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Profile On: Debbie Higgs, An Eventful Life

Have you always been interested in horses and when did you start out in the industry? What is it exactly that you do?
I grew up in England and rode when I was young but gave it up when I went to University in London (where I studied French and Drama). Years later when I moved to Australia I ended up in Canberra for a couple of years and took up riding again – been hooked ever since!

Although I have a literary based degree I ended up in the IT industry in sales and marketing roles for many years. My husband has a Publishing Services company called Palmer Higgs and in 2010 I decided to publish a book called An Eventful Life – Life Stories of Eventing Champions primarily about five of Australia’s Olympic medallists in eventing.

An Eventful Life, Debbie Higgs

The book led to a website of the same name www.an-eventful-life.com.au which was launched in March 2012 to cover eventing competitions in Australia and overseas as well as general horse related topics.

I run the website, write many of the articles and manage the business side of it.  Basically I think of the website as being exactly like publishing a magazine except it is online rather than in print.

How much of your day/week is related to horses?
All of it! Starting with feeding my own horses in the morning then it is usually into my office at home to put up the first article of the day on the website. I spend most of my day:

  • writing articles related to horses
  • interviewing riders
  • organising coverage of horse events

In this field of work, is it possible to be a full time professional and earning a liveable income?
Journalism is a notoriously tough job and I’m fairly sure that if I was working as a freelance equestrian journalist it would be a struggle to make ends meet, especially in Australia. If I were based in Europe it would probably be easier to make a liveable income but event coverage is very hard work – long days and tight deadlines.

The website is part of our overall publishing services business and I hope will be profitable this financial year. Initially it requires the investment of considerable resources, including financial, to get a website like ours up and going so it is not something many people could do.

What are the general steps taken to be employed in such a role?
I do employ one person part time and she has many years experience in writing about eventing, as well as a background as an eventer and top class groom. For other contributors generally I look for people who have good, all round knowledge of the subject of eventing, excellent industry contacts and can show high quality examples of their work (whether published or not).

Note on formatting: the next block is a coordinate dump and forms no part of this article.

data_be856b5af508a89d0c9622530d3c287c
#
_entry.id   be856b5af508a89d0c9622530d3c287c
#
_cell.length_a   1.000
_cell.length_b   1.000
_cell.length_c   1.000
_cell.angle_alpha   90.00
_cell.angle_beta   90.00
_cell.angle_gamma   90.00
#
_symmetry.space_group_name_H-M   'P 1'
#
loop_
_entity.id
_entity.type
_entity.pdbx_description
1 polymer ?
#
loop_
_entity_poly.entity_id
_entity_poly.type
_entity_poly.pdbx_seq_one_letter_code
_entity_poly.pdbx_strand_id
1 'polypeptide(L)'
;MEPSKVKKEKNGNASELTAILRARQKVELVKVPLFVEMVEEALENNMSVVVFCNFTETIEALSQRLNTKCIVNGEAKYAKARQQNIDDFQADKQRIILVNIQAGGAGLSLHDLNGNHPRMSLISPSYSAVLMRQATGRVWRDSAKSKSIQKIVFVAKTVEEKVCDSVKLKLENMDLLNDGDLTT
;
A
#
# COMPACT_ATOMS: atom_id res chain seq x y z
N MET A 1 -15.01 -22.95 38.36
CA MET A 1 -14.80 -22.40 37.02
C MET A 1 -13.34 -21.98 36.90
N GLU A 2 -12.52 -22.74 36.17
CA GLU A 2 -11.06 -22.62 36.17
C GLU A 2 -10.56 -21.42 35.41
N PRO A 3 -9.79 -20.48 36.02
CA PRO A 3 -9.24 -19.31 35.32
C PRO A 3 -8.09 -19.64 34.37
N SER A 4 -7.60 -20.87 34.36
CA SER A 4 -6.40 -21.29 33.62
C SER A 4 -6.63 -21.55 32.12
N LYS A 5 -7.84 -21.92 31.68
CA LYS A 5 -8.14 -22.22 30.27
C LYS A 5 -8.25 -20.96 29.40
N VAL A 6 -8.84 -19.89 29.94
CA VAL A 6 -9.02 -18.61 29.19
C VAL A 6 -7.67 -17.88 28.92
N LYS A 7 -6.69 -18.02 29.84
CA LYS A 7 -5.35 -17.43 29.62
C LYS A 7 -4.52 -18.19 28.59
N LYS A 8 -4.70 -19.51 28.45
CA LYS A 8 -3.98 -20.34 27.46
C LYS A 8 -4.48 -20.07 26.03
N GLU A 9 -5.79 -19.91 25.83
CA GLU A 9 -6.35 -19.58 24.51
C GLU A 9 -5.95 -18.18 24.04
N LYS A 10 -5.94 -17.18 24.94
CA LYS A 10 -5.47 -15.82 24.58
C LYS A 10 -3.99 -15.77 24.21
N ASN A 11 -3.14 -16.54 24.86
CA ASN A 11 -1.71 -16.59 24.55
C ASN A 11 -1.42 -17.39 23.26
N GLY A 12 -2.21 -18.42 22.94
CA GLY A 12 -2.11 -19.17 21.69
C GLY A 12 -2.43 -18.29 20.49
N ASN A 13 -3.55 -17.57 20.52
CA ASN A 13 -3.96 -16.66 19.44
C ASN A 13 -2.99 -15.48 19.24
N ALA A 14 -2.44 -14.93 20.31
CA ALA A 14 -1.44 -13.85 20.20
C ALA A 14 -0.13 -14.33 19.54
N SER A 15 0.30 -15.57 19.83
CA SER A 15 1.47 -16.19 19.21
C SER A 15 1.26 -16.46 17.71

Some people have degrees in journalism or photography which is great but they also need to have a real love of the sport and a lot of energy! As we are web based they also need to have, or be able to quickly learn, the basics of publishing online content.

Favourite horse memory?
At the 2002 World Equestrian Games in Jerez, Spain I was lucky enough to have an owner’s pass which enabled me to go pretty much wherever I pleased at the event. I spent hours just watching the best riders and horses in the world “close up and personal” as well as watching the competitions. I think that is when the idea of the covering events ‘behind the scenes’ the way we do on An Eventful Life first came to me. There are so many great stories. I’ve been to many big events since but that was the first one and it made a big impression on me.

Future goals?
I think that An Eventful Life is becoming a well respected source of information about eventing in Australia and overseas and I’m looking forward to developing that and making it a viable business.

Best thing about your sport/profession?
Meeting amazing people and their horses. I’ve had the pleasure of interviewing most of Australia’s top eventers as well as international stars such as Mary King, William Fox-Pitt, Bettina Hoy, Michael Jung and Lucinda Green and I think it’s a real privilege to be able to spend time with them.

“Correction does much for the horse, but encouragement does more.” – Author Unknown

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